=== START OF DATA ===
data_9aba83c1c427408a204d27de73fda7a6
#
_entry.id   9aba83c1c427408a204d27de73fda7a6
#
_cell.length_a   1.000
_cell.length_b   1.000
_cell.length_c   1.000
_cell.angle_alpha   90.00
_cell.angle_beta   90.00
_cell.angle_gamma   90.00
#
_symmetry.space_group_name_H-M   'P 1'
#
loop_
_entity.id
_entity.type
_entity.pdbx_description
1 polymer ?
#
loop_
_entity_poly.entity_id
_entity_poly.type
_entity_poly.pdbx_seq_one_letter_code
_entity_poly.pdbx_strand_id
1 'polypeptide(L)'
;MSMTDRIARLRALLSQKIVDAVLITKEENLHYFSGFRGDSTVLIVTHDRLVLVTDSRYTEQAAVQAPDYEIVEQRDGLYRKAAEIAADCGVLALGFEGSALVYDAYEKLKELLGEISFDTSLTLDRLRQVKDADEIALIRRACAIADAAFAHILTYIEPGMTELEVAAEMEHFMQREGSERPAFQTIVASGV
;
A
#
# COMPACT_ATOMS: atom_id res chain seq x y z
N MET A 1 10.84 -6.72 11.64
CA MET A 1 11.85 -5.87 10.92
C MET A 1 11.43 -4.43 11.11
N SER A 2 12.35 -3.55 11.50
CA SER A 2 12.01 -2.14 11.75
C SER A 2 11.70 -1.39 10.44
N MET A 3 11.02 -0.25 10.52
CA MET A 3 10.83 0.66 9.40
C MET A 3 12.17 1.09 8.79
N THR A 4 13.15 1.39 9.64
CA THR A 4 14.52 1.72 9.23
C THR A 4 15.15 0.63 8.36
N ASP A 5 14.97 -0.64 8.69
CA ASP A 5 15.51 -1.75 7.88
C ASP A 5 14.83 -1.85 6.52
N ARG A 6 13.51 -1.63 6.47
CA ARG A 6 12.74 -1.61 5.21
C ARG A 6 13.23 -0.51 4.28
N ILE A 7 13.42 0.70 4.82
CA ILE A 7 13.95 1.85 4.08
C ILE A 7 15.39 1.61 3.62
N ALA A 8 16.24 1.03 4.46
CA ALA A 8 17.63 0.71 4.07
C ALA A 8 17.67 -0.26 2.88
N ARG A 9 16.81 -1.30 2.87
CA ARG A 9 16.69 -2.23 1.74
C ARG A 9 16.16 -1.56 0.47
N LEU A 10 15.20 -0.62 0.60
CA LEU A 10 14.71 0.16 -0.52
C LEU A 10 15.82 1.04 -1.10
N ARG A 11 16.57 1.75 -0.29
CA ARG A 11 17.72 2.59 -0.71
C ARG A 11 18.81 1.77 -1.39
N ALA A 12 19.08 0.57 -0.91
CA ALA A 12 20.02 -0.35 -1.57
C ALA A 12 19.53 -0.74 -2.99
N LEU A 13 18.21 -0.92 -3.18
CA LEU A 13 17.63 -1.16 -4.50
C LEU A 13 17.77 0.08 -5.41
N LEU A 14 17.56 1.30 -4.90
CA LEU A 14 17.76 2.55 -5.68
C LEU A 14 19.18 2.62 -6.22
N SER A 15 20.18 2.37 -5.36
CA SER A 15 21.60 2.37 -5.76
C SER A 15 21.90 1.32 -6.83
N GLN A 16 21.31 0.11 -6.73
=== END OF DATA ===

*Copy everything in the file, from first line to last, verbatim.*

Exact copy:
data_9aba83c1c427408a204d27de73fda7a6
#
_entry.id   9aba83c1c427408a204d27de73fda7a6
#
_cell.length_a   1.000
_cell.length_b   1.000
_cell.length_c   1.000
_cell.angle_alpha   90.00
_cell.angle_beta   90.00
_cell.angle_gamma   90.00
#
_symmetry.space_group_name_H-M   'P 1'
#
loop_
_entity.id
_entity.type
_entity.pdbx_description
1 polymer ?
#
loop_
_entity_poly.entity_id
_entity_poly.type
_entity_poly.pdbx_seq_one_letter_code
_entity_poly.pdbx_strand_id
1 'polypeptide(L)'
;MSMTDRIARLRALLSQKIVDAVLITKEENLHYFSGFRGDSTVLIVTHDRLVLVTDSRYTEQAAVQAPDYEIVEQRDGLYRKAAEIAADCGVLALGFEGSALVYDAYEKLKELLGEISFDTSLTLDRLRQVKDADEIALIRRACAIADAAFAHILTYIEPGMTELEVAAEMEHFMQREGSERPAFQTIVASGV
;
A
#
# COMPACT_ATOMS: atom_id res chain seq x y z
N MET A 1 10.84 -6.72 11.64
CA MET A 1 11.85 -5.87 10.92
C MET A 1 11.43 -4.43 11.11
N SER A 2 12.35 -3.55 11.50
CA SER A 2 12.01 -2.14 11.75
C SER A 2 11.70 -1.39 10.44
N MET A 3 11.02 -0.25 10.52
CA MET A 3 10.83 0.66 9.40
C MET A 3 12.17 1.09 8.79
N THR A 4 13.15 1.39 9.64
CA THR A 4 14.52 1.72 9.23
C THR A 4 15.15 0.63 8.36
N ASP A 5 14.97 -0.64 8.69
CA ASP A 5 15.51 -1.75 7.88
C ASP A 5 14.83 -1.85 6.52
N ARG A 6 13.51 -1.63 6.47
CA ARG A 6 12.74 -1.61 5.21
C ARG A 6 13.23 -0.51 4.28
N ILE A 7 13.42 0.70 4.82
CA ILE A 7 13.95 1.85 4.08
C ILE A 7 15.39 1.61 3.62
N ALA A 8 16.24 1.03 4.46
CA ALA A 8 17.63 0.71 4.07
C ALA A 8 17.67 -0.26 2.88
N ARG A 9 16.81 -1.30 2.87
CA ARG A 9 16.69 -2.23 1.74
C ARG A 9 16.16 -1.56 0.47
N LEU A 10 15.20 -0.62 0.60
CA LEU A 10 14.71 0.16 -0.52
C LEU A 10 15.82 1.04 -1.10
N ARG A 11 16.57 1.75 -0.29
CA ARG A 11 17.72 2.59 -0.71
C ARG A 11 18.81 1.77 -1.39
N ALA A 12 19.08 0.57 -0.91
CA ALA A 12 20.02 -0.35 -1.57
C ALA A 12 19.53 -0.74 -2.99
N LEU A 13 18.21 -0.92 -3.18
CA LEU A 13 17.63 -1.16 -4.50
C LEU A 13 17.77 0.08 -5.41
N LEU A 14 17.56 1.30 -4.90
CA LEU A 14 17.76 2.55 -5.68
C LEU A 14 19.18 2.62 -6.22
N SER A 15 20.18 2.37 -5.36
CA SER A 15 21.60 2.37 -5.76
C SER A 15 21.90 1.32 -6.83
N GLN A 16 21.31 0.11 -6.73